Cartography parses the statements in AWS policies, so if you inspect a node of type AWSPolicy, you can actually see what resources it provides access to. This query shows the relationship between principals (again, this means users, groups, etc) and the details of the policies attached directly to them.

It is possible to refine this query further to include indirectly assigned policies (e.g. to see what permissions a user has via a group it belongs to), or to look for specific permissions (e.g. whether a principal has access to iam:*).

Results of a Cypher query linking AWS principals to the policy statements that apply to them, via AWS policies.

Wrapping Up

As you can see, Cartography takes a bit of effort to set up and has some caveats, but it’s otherwise a fantastic tool to gather data about your resources into Neo4j for further analysis.

Enabling and Enforcing HTTPS on a Subdomain with cPanel

Nowadays, there’s really no excuse not to enable HTTPS on a website, even a small personal one. It’s free and simple. In fact, chances are that whatever host you’re using offers a simple option you can just turn on. In this article, we’ll see how to set this up in cPanel, which is commonly used in Linux/PHP/MySQL web hosting services.

Set up the Subdomain

Subdomains service in cPanel

If you haven’t already, create a subdomain. To do this:

  1. Locate the Subdomains service in cPanel.
  2. Enter a name for the subdomain.
  3. Enter a path to a folder to be used as the document root for the subdomain.
  4. Click the Create button.

Enable HTTPS on the Subdomain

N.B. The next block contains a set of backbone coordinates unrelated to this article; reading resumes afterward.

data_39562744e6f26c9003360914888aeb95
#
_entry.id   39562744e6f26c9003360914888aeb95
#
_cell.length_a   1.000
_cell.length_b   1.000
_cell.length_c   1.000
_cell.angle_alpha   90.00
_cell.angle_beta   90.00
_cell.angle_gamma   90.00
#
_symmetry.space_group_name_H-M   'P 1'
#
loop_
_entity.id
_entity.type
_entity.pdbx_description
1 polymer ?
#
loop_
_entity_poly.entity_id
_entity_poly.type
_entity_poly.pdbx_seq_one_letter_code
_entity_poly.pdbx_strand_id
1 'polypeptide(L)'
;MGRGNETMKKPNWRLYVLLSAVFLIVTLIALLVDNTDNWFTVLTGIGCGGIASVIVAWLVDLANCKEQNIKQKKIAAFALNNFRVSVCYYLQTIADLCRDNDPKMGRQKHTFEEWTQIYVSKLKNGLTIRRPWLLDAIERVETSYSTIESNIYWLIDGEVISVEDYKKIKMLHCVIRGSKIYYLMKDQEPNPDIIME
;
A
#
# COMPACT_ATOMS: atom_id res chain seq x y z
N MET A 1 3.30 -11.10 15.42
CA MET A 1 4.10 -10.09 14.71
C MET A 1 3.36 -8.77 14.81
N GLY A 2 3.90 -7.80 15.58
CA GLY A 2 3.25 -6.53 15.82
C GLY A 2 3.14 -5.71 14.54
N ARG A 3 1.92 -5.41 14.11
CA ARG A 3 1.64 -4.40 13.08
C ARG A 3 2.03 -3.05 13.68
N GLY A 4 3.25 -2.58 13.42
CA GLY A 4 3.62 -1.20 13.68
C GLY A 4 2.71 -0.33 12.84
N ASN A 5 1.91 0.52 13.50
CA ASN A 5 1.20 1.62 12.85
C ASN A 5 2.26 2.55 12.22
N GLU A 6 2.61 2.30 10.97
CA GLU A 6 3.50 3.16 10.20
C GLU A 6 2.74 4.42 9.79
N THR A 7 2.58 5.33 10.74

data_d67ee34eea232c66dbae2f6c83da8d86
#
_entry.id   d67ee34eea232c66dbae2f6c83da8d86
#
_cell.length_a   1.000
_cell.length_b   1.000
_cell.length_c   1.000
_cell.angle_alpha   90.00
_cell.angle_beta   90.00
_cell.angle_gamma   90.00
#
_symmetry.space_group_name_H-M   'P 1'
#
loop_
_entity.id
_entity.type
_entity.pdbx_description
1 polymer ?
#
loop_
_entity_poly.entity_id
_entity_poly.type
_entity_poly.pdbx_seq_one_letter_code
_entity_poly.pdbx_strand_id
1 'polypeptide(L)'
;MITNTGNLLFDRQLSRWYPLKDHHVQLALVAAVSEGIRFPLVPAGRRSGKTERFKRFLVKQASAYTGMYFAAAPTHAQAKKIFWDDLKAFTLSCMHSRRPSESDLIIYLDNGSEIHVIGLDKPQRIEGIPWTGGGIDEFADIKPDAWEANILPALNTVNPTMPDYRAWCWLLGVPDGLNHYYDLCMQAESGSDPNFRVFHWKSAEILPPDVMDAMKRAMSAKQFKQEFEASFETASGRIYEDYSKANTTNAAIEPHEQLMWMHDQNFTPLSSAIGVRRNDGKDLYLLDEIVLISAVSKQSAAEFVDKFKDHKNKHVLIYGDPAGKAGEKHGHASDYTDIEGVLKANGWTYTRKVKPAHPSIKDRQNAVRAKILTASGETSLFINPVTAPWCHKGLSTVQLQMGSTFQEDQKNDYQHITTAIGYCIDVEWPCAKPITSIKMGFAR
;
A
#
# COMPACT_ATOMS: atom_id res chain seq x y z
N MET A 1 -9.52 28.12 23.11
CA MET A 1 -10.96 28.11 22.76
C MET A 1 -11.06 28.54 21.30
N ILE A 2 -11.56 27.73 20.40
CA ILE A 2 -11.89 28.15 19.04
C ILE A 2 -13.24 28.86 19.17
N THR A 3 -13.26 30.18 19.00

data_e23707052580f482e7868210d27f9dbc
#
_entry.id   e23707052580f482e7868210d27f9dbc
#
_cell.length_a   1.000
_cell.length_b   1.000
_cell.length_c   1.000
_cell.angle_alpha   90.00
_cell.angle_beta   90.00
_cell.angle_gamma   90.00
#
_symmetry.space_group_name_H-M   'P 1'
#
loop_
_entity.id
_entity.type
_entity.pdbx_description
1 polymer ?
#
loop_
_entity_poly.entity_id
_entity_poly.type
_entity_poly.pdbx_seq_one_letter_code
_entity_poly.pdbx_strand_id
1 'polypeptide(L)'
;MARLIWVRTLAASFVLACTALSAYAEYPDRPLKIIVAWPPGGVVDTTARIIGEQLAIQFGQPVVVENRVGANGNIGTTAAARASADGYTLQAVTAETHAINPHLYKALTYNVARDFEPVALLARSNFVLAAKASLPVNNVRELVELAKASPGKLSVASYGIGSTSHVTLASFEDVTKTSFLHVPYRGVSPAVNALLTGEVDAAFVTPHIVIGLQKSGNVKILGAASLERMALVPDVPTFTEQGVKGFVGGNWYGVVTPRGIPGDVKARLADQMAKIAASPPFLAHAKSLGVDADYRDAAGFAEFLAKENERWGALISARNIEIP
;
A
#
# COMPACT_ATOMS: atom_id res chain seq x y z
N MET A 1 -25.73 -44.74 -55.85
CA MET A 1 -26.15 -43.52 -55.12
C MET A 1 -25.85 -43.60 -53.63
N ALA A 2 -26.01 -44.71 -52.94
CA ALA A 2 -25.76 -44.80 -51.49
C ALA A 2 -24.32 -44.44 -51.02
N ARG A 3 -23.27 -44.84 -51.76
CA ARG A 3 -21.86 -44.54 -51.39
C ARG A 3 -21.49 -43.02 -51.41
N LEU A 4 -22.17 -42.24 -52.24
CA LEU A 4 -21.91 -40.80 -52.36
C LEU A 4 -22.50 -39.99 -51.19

Let’s Encrypt™ SSL service in cPanel

New subdomains will by default run on HTTP, which is insecure. Enabling HTTPS requires an SSL or TLS certificate. To set this up:

  1. Locate the Let’s Encrypt™ SSL service in cPanel.
  2. Scroll towards the bottom of the page, and page through your subdomains until you locate the new one you want to apply HTTPS to.
  3. Click on the Issue action link next to it.
  4. Leave the settings as they are and click on the Issue button.

Enforce HTTPS on the Subdomain

Domains service in cPanel

Enabling HTTPS is only half good if people can still access the site insecurely over HTTP. It’s very easy to automatically redirect people from the HTTP endpoint to HTTPS. To do this:

  1. Locate the Domains service in cPanel.
  2. Locate the new subdomain, which may be on a different page.
  3. Turn on the switch in the Force HTTPS Redirect column.
  4. A success message should confirm that it’s been enabled.

Test the Subdomain

The subdomain is secure and running on HTTPS

To make sure everything is set up correctly, use a browser to ensure that the website at your subdomain is secure.

  1. Wait a few seconds. The redirect you just enabled might not kick in right away.
  2. Use an incognito session in your browser. Otherwise, if you visited the subdomain before enabling the redirect, it’s possible that the browser might still show it as insecure.